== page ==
KPMG Forensic Fraud risk management b Fraud risk management 2014 KPMG Advisory (China) Limited, a wholly

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  • KPMG Forensic

    Fraud risk management

    Developing a strategy for prevention, detection,

    and response

    May 2014

    kpmg.com/cn

    www.kpmg.com/cn

  • b Fraud risk management

    © 2014 KPMG Advisory (China) Limited, a wholly foreign owned enterprise in China and KPMG Huazhen (Special General Partnership), a special general partnership in China, are member firms of the KPMG network of independent member firms affiliated with KPMG International Cooperative (“KPMG International”), a Swiss entity. All rights reserved.

  • Fraud risk management c

    Foreword 1

    Executive summary 3

    Defining fraud and misconduct 7

    Convergence of regulatory challenges 9

    The key objectives: prevention, detection, and response 11

    Prevention 13

    Detection 19

    Response 23

    An ongoing process 27

    Conclusion 29

    Appendix

    Selected international governance, risk, prevention, and compliance criteria 31

    Selected case studies 41

    © 2014 KPMG Advisory (China) Limited, a wholly foreign owned enterprise in China and KPMG Huazhen (Special General Partnership), a special general partnership in China, are member firms of the KPMG network of independent member firms affiliated with KPMG International Cooperative (“KPMG International”), a Swiss entity. All rights reserved.

  • 1 Fraud risk management

    Corporate fraud and misconduct remain a constant threat to public trust and confidence in the capital markets. Public sector organisations are also exposed to fraud particularly in the provision of services and the supply chain. As organisations do their best to formulate a comprehensive, proactive strategy to prevent, detect and respond to integrity threats, they can be well served in focusing their efforts upon:

    • identifying and understanding the fraud and misconduct risks that can undermine increasingly complex, global business objectives

    • evaluating the design and operational effectiveness of corporate compliance programs and related antifraud programs and controls

    • meeting antifraud and governance standards promulgated by recognised standard setters

    • gaining insight on better ways to design and evaluate controls to prevent, detect, and respond to fraud and misconduct

    • reducing exposure to corporate liability, sanctions, and litigation that may arise from violations of law or stakeholder expectations

    • deriving value from compliance investments by creating a sustainable process for managing risk and improving performance and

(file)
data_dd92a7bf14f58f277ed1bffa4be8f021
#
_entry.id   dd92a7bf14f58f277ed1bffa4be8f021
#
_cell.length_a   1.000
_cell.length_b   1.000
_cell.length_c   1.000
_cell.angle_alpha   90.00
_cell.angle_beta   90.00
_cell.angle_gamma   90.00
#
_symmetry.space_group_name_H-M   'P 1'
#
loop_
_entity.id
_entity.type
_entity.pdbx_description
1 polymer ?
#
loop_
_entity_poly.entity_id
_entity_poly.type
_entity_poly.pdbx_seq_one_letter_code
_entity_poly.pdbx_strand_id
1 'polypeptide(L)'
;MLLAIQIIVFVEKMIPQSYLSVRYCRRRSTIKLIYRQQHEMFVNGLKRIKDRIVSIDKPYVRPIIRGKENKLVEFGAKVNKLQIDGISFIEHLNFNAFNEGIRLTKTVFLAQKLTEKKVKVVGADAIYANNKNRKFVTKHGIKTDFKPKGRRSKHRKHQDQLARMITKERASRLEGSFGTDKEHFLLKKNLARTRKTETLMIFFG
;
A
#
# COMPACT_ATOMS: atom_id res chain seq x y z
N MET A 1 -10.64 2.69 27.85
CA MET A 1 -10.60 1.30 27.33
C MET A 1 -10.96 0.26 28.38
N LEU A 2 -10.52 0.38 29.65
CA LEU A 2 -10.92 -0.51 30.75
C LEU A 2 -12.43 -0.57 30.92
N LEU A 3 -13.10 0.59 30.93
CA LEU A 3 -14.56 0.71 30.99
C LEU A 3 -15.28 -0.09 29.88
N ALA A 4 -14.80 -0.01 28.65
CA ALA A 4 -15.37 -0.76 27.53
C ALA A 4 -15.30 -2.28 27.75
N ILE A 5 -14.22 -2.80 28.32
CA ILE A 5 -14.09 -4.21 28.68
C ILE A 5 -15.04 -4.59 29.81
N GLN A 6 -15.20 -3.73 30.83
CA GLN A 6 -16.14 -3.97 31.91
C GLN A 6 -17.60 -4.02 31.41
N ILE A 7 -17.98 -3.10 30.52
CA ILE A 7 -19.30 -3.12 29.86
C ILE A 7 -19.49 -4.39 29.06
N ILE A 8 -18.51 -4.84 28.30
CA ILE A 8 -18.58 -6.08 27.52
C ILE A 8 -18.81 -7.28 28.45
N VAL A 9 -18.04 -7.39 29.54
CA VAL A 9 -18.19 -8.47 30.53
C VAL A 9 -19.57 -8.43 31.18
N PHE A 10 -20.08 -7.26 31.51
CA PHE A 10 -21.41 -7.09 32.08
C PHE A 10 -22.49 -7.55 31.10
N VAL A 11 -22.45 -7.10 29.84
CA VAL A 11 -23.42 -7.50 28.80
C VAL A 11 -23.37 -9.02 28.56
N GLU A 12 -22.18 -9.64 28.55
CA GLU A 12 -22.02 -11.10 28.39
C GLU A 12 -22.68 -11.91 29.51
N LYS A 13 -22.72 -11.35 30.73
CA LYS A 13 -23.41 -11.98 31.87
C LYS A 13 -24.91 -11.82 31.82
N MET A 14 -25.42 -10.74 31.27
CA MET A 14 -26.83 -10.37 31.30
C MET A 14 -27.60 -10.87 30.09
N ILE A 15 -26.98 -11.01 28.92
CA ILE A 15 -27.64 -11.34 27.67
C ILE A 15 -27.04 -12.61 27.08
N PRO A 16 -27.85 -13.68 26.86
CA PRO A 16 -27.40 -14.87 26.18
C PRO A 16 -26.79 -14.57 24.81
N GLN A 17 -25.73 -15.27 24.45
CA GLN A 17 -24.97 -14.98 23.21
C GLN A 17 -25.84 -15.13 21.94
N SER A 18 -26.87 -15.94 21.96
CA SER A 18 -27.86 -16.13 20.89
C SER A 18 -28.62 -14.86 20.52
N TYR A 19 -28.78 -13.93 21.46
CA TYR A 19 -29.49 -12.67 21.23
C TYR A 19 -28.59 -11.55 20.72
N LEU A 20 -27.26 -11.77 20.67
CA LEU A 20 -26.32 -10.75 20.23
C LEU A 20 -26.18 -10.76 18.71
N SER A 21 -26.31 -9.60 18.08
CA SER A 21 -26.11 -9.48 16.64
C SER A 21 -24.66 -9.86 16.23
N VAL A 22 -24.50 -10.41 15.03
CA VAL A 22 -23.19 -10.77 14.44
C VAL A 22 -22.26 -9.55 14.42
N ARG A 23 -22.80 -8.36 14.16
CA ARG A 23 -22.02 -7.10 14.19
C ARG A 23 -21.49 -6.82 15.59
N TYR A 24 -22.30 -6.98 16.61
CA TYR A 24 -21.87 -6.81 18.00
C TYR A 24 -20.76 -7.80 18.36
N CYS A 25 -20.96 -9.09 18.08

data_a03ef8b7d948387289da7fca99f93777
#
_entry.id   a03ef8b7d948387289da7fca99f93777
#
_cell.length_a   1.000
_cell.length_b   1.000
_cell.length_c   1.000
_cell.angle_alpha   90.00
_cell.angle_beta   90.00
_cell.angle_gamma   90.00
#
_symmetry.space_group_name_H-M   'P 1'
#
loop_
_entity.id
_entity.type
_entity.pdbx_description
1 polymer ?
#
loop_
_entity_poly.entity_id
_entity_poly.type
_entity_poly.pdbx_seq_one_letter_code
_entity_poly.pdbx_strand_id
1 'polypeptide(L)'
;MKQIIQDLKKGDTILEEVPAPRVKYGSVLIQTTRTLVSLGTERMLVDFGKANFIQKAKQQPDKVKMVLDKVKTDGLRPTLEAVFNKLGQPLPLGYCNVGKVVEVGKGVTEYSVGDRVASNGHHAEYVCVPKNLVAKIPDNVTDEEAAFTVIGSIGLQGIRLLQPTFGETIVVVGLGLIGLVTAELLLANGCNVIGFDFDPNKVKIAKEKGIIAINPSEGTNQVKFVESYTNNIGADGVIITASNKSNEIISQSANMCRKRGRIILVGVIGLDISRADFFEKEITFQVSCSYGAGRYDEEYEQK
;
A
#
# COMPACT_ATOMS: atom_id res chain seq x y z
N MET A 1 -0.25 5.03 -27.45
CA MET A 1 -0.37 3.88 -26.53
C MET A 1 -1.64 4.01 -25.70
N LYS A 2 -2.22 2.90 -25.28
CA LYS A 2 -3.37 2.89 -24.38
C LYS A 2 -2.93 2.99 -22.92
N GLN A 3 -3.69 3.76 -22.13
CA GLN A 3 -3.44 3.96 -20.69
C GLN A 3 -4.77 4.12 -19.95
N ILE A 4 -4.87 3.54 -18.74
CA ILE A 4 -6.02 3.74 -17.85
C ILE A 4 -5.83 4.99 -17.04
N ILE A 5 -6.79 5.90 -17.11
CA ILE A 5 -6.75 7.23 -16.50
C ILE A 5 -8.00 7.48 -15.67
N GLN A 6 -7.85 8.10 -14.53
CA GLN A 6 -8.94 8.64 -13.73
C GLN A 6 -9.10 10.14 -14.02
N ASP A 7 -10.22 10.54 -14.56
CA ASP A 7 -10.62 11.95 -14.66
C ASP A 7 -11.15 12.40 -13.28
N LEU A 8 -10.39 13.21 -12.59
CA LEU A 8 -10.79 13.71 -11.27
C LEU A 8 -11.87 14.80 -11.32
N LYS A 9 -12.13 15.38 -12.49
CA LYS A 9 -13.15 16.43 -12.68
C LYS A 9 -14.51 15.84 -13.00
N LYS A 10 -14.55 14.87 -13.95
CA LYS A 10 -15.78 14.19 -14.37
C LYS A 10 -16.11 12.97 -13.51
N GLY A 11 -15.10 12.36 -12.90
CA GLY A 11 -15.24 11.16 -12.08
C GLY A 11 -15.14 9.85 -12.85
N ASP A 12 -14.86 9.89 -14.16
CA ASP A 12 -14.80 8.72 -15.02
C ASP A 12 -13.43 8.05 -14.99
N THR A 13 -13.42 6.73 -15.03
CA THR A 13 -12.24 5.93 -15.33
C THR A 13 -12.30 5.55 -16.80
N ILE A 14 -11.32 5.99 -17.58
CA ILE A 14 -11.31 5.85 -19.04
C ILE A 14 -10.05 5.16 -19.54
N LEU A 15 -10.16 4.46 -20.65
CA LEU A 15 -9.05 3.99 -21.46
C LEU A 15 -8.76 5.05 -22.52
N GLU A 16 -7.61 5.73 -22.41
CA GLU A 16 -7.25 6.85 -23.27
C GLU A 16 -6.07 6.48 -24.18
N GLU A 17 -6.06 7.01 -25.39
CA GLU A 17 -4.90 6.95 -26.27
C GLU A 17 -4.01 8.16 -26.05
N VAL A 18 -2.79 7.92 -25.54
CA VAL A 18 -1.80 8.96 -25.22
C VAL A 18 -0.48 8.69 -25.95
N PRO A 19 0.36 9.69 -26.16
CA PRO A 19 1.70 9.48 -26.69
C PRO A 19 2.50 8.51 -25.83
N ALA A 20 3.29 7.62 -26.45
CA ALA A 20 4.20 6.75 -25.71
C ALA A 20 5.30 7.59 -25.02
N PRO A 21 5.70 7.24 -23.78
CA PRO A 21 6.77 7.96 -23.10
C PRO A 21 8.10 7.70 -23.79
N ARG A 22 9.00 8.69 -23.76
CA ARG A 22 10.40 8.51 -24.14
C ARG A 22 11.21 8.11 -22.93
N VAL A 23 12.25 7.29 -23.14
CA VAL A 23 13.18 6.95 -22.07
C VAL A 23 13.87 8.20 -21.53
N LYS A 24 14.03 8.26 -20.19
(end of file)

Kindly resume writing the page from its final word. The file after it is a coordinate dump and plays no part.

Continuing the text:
• achieving high levels of business integrity through sound corporate governance, internal control and transparency.

    This white paper provides an overview of fraud and misconduct risk management fundamentals. It also provides a road map that organisations can use to move beyond a check-the-box approach to managing the risks of fraud and misconduct and instead, design, implement, and evaluate proactive practices that have been found by leading organisations to be effective.

    In addition to these fraud risk management principles we have also referred to laws and guidance applicable in many parts of the world with particular emphasis for countries in the Asia Pacific (ASPAC) region to help organisations gain an understanding of the regulatory landscape for these types of issues.

    Foreword

    1 Fraud risk management

    Grant Jamieson Partner in Charge, Forensic Asia Pacific and China

    Katy Wong Partner, Forensic Hong Kong, Head of Fraud Risk Management Services

    © 2014 KPMG Advisory (China) Limited, a wholly foreign owned enterprise in China and KPMG Huazhen (Special General Partnership), a special general partnership in China, are member firms of the KPMG network of independent member firms affiliated with KPMG International Cooperative (“KPMG International”), a Swiss entity. All rights reserved.

  • Fraud risk management 2

    © 2014 KPMG Advisory (China) Limited, a wholly foreign owned enterprise in China and KPMG Huazhen (Special General Partnership), a special general partnership in China, are member firms of the KPMG network of independent member firms affiliated with KPMG International Cooperative (“KPMG International”), a Swiss entity. All rights reserved.

  • 3 Fraud risk management

    Executive summary

    In the wake of high-profile corporate scandals and in light of new laws and regulations, executives are increasingly aware of the need to create policies, programs and controls to address fraud and misconduct. While acknowledging that no single approach to risk management exists, this paper spotlights leading practices that organisations have generally found to be effective when building their compliance programs and related antifraud programs and controls. It also offers strategic insights for aligning organisational values with performance.